Additionally, sexting carries legal issues. The person taking or sending the picture can face fines or even jail for distributing pornography, even if that person is a minor.
Ruining a Reputation
People use photographs in many ways. The teen loses control over the image once it is sent. The photo can be used to embarrass the teen, suggesting that he or she is an easy mark for sexual conquests, i.e. “slut shaming.” Teens manipulate photos to create memes, write mean comments, and more. “Frenemies” may blackmail the teen in the photo and, too embarrassed to tell, the teen will give into demands to retain privacy.
Invitation to Sexual Predators
Sext messages are usually sent to one person, with the hope that the photo will remain private. There are no guarantees that will be the case. The recipient can show the photo to friends or post it online. Photos posted online are public domain and no one can control who will see them. A sexual predator can find the photo and, using public information, find the person in the photo.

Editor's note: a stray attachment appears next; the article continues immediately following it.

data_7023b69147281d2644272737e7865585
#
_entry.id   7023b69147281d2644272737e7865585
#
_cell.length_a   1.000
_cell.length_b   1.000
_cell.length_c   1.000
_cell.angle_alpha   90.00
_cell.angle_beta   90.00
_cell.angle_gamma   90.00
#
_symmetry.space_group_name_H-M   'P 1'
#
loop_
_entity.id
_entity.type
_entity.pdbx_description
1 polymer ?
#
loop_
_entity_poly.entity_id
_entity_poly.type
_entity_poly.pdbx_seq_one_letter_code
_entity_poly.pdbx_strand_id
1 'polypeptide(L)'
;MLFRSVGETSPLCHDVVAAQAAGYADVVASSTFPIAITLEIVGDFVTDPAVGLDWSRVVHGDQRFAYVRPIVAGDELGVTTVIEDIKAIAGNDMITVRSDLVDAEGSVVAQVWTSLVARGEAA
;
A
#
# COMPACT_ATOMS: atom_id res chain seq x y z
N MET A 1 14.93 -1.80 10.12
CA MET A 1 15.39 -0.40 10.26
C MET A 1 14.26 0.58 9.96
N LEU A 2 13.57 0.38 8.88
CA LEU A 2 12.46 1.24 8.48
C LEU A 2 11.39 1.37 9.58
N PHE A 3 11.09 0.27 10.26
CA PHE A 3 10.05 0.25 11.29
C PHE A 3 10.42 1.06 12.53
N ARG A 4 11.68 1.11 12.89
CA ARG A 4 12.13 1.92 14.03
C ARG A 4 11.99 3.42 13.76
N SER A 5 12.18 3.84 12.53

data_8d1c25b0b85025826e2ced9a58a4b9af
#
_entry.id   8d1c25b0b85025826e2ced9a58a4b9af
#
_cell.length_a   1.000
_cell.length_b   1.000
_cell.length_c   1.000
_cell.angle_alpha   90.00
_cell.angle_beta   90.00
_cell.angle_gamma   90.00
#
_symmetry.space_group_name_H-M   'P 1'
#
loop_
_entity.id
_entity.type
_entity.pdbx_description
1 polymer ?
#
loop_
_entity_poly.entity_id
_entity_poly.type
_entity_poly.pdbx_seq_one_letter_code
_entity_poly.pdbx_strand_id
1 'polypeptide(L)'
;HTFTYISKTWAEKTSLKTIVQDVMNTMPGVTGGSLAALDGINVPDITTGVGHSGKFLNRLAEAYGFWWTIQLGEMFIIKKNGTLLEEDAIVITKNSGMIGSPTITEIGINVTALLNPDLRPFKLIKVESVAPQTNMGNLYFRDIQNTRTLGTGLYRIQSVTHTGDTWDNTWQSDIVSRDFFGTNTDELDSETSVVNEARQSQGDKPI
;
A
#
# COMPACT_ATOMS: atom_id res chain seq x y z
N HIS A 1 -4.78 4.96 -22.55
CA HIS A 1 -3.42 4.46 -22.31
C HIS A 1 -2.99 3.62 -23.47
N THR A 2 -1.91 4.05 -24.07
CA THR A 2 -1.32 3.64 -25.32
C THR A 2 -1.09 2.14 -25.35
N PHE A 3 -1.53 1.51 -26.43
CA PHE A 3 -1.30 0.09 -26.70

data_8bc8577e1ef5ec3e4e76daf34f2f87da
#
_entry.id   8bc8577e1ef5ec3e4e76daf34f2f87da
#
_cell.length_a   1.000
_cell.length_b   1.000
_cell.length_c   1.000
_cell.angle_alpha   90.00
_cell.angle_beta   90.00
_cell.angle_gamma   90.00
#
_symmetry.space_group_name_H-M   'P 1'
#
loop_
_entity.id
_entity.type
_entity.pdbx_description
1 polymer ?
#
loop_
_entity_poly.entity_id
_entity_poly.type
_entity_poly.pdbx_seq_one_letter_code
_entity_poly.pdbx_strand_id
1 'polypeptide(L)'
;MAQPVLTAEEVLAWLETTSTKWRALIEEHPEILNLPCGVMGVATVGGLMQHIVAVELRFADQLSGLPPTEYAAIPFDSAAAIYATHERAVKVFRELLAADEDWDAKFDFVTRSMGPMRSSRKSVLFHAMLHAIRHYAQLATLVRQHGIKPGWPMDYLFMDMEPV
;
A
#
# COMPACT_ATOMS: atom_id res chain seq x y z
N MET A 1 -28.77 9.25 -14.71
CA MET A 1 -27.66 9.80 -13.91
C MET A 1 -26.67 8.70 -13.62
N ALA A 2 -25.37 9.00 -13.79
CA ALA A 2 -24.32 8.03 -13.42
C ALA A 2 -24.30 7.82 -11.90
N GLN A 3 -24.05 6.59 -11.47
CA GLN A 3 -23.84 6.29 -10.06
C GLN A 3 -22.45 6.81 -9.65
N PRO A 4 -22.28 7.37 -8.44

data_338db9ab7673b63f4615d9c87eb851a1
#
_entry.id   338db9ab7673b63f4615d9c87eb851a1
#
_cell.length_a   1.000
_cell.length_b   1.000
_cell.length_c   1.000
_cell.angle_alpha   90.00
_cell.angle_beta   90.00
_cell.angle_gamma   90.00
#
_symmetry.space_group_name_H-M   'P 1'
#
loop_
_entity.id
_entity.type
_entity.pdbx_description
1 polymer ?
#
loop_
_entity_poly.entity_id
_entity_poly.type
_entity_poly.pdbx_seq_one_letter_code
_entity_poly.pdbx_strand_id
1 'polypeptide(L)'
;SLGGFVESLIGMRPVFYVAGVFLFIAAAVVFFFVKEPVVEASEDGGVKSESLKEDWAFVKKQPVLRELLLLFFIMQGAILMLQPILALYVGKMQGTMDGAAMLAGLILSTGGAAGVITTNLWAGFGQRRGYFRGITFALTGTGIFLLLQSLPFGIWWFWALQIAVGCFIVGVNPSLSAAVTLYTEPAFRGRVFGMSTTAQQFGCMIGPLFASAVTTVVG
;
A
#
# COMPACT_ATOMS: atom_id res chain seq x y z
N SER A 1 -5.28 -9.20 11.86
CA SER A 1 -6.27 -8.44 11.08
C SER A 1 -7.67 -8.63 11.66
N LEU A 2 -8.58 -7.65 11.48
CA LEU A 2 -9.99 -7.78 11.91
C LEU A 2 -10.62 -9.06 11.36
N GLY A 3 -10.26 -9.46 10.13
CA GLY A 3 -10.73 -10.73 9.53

First, you need to educate yourself about sexting, including the dangers and consequences.
To avoid the embarrassment and possible legal consequences from sexting, simply refuse. Do not take nude or compromising pictures. Do not engage in sexual conversations.
Lastly, avoid keeping inappropriate photos and videos on your computer. At the least, computers can be hacked, and private photos can be leaked to social media sites.
Parents must teach teens about responsible texting the social media use to protect them from the risks involved today and down the road.